The New iLife Lives Large on the Web
When you've created a photo album, a slideshow or a movie, the natural impulse is to find an audience to applaud your effort. But who should that audience be: a few people peering over your shoulder, several spectators in front of the television or the two-dozen people you e-mail all the time?
Apple's iLife '08 gives you another option: anybody on the Internet.
This set of picture, video, DVD, audio and Web page-editing programs -- called iPhoto, iMovie, iDVD, GarageBand and iWeb -- comes free with new Macs and has become a core selling point for Apple's computers as well as a moving target that Windows developers struggle to keep up with.
The new version, a $79 upgrade for owners of old releases, is the biggest change in years. Far more than other releases, iLife '08 emphasizes public sharing over private enjoyment: uploading video to YouTube, not burning it to DVD.
Apple is following fashion in some respects -- look at how many photos show up on sites like Flickr, Photobucket and Picasa and how few wind up as prints. In other ways, though, iLife '08 constitutes an act of fortune-telling. Apple has axed good features of past iLife releases to focus on Web sharing in an apparent belief that its users want to be authors and publishers.
No iLife component shows this shift more than iMovie.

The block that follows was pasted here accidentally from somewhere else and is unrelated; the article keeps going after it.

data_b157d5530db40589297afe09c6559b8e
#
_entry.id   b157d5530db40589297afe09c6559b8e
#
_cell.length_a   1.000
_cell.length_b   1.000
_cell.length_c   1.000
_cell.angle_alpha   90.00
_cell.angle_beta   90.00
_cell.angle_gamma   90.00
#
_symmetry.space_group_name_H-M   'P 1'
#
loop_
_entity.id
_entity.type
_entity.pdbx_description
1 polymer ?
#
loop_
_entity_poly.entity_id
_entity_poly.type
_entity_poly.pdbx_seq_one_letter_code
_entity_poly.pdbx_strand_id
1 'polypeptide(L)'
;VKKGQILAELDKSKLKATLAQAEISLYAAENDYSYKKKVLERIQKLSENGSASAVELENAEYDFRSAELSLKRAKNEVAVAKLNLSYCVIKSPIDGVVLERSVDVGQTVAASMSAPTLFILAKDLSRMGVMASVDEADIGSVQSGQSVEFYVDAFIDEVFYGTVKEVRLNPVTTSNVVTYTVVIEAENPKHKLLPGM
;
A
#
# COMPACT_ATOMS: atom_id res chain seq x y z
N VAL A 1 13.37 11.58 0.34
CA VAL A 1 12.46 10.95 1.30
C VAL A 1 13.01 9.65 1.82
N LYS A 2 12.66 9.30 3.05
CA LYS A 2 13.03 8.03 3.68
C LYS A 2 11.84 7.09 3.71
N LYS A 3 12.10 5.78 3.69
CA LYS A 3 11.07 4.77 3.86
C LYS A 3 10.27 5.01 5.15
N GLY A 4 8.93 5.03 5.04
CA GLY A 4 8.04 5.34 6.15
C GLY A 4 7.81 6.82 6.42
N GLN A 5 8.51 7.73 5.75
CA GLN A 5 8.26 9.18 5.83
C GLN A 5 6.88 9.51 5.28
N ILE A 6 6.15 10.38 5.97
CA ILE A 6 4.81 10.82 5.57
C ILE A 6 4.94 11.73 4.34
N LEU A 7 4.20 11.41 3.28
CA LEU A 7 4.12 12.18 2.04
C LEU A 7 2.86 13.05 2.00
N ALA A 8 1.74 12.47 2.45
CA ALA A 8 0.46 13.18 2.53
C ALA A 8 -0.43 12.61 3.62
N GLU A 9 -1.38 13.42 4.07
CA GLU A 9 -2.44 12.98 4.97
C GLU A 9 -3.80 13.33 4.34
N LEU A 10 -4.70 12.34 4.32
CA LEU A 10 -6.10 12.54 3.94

It barely resembles earlier versions and dumps so many editing tools that Apple gives iLife '08 users a free download of that prior version. It can't even open projects created with the old iMovie HD, but the new release makes it far easier to share your video online.
IMovie '08 can index any scrap of video, from fuzzy camera phone snippets to clips shot with a digital camera's video mode to high-definition camcorder footage, and place it all in a timeline format.
Quick drag-and-drop commands then allow you to trim clips, string them along into a short movie, add music from iTunes and mix in transitions. This new software makes it easier to get a movie done quickly, though harder to get it done well.
A few more clicks will park the video on YouTube or Apple's $99.95-a-year .Mac service, where you can choose various quality levels for better viewing on such devices as an iPod, iPhone or Apple TV.
Putting your work on a DVD, however, is not so easy. Without the old version's "Send to iDVD" command, you must pick some non-obvious file-export options. (IDVD itself has barely been altered in iLife '08.)
One consequence of this focus on online sharing: a program ill-suited for clips longer than a single song. IMovie '08 works best for short-attention-span theater.